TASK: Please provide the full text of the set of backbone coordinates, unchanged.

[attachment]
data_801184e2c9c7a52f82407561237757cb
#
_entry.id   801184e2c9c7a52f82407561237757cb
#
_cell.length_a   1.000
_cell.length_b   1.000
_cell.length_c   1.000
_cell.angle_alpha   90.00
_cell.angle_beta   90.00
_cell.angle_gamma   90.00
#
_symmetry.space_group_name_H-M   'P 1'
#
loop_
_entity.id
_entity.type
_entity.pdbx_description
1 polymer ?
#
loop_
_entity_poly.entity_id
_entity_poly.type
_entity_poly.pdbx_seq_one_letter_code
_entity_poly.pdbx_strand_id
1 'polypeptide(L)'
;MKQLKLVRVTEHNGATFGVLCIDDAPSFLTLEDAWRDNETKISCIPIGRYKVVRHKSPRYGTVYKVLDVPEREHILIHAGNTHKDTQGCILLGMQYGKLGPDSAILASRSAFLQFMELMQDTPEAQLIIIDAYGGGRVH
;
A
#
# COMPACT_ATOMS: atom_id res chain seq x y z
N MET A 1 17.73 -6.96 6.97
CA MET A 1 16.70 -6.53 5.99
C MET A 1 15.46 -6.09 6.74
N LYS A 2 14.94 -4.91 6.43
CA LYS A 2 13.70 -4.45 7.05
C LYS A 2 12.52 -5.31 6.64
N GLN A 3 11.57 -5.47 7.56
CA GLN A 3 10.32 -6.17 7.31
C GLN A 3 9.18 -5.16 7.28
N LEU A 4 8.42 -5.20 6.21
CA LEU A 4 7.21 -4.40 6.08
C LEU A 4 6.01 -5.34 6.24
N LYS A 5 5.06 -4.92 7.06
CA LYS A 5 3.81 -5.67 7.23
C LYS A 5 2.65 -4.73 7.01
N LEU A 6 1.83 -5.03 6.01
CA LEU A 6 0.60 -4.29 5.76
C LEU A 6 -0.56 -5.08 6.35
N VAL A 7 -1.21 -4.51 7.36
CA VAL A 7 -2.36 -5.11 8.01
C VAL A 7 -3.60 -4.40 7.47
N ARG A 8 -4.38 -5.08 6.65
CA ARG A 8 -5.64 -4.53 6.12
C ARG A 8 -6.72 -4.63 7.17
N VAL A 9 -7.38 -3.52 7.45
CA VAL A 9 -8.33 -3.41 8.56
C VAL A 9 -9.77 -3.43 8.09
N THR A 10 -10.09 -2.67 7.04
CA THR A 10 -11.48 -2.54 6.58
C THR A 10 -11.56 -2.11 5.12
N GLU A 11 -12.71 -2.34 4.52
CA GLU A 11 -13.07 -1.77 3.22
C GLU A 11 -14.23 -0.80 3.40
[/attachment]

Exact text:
data_801184e2c9c7a52f82407561237757cb
#
_entry.id   801184e2c9c7a52f82407561237757cb
#
_cell.length_a   1.000
_cell.length_b   1.000
_cell.length_c   1.000
_cell.angle_alpha   90.00
_cell.angle_beta   90.00
_cell.angle_gamma   90.00
#
_symmetry.space_group_name_H-M   'P 1'
#
loop_
_entity.id
_entity.type
_entity.pdbx_description
1 polymer ?
#
loop_
_entity_poly.entity_id
_entity_poly.type
_entity_poly.pdbx_seq_one_letter_code
_entity_poly.pdbx_strand_id
1 'polypeptide(L)'
;MKQLKLVRVTEHNGATFGVLCIDDAPSFLTLEDAWRDNETKISCIPIGRYKVVRHKSPRYGTVYKVLDVPEREHILIHAGNTHKDTQGCILLGMQYGKLGPDSAILASRSAFLQFMELMQDTPEAQLIIIDAYGGGRVH
;
A
#
# COMPACT_ATOMS: atom_id res chain seq x y z
N MET A 1 17.73 -6.96 6.97
CA MET A 1 16.70 -6.53 5.99
C MET A 1 15.46 -6.09 6.74
N LYS A 2 14.94 -4.91 6.43
CA LYS A 2 13.70 -4.45 7.05
C LYS A 2 12.52 -5.31 6.64
N GLN A 3 11.57 -5.47 7.56
CA GLN A 3 10.32 -6.17 7.31
C GLN A 3 9.18 -5.16 7.28
N LEU A 4 8.42 -5.20 6.21
CA LEU A 4 7.21 -4.40 6.08
C LEU A 4 6.01 -5.34 6.24
N LYS A 5 5.06 -4.92 7.06
CA LYS A 5 3.81 -5.67 7.23
C LYS A 5 2.65 -4.73 7.01
N LEU A 6 1.83 -5.03 6.01
CA LEU A 6 0.60 -4.29 5.76
C LEU A 6 -0.56 -5.08 6.35
N VAL A 7 -1.21 -4.51 7.36
CA VAL A 7 -2.36 -5.11 8.01
C VAL A 7 -3.60 -4.40 7.47
N ARG A 8 -4.38 -5.08 6.65
CA ARG A 8 -5.64 -4.53 6.12
C ARG A 8 -6.72 -4.63 7.17
N VAL A 9 -7.38 -3.52 7.45
CA VAL A 9 -8.33 -3.41 8.56
C VAL A 9 -9.77 -3.43 8.09
N THR A 10 -10.09 -2.67 7.04
CA THR A 10 -11.48 -2.54 6.58
C THR A 10 -11.56 -2.11 5.12
N GLU A 11 -12.71 -2.34 4.52
CA GLU A 11 -13.07 -1.77 3.22
C GLU A 11 -14.23 -0.80 3.40